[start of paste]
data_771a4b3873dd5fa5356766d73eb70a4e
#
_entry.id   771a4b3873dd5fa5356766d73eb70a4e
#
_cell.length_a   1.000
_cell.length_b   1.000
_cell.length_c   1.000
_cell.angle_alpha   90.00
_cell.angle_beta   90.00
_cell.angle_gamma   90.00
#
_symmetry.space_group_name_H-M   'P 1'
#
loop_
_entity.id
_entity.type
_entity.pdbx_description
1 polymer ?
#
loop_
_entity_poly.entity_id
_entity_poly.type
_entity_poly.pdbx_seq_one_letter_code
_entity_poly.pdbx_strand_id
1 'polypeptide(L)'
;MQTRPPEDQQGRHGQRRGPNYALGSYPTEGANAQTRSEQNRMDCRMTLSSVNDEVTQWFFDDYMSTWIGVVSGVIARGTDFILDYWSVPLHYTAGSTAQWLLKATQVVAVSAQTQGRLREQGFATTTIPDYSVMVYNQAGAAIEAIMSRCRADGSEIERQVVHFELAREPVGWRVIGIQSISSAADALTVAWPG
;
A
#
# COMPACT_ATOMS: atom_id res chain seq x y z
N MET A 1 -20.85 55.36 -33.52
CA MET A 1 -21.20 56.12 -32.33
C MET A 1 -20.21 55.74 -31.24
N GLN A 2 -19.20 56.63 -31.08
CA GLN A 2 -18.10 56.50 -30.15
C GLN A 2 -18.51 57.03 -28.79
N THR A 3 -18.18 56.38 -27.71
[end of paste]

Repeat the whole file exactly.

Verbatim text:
data_771a4b3873dd5fa5356766d73eb70a4e
#
_entry.id   771a4b3873dd5fa5356766d73eb70a4e
#
_cell.length_a   1.000
_cell.length_b   1.000
_cell.length_c   1.000
_cell.angle_alpha   90.00
_cell.angle_beta   90.00
_cell.angle_gamma   90.00
#
_symmetry.space_group_name_H-M   'P 1'
#
loop_
_entity.id
_entity.type
_entity.pdbx_description
1 polymer ?
#
loop_
_entity_poly.entity_id
_entity_poly.type
_entity_poly.pdbx_seq_one_letter_code
_entity_poly.pdbx_strand_id
1 'polypeptide(L)'
;MQTRPPEDQQGRHGQRRGPNYALGSYPTEGANAQTRSEQNRMDCRMTLSSVNDEVTQWFFDDYMSTWIGVVSGVIARGTDFILDYWSVPLHYTAGSTAQWLLKATQVVAVSAQTQGRLREQGFATTTIPDYSVMVYNQAGAAIEAIMSRCRADGSEIERQVVHFELAREPVGWRVIGIQSISSAADALTVAWPG
;
A
#
# COMPACT_ATOMS: atom_id res chain seq x y z
N MET A 1 -20.85 55.36 -33.52
CA MET A 1 -21.20 56.12 -32.33
C MET A 1 -20.21 55.74 -31.24
N GLN A 2 -19.20 56.63 -31.08
CA GLN A 2 -18.10 56.50 -30.15
C GLN A 2 -18.51 57.03 -28.79
N THR A 3 -18.18 56.38 -27.71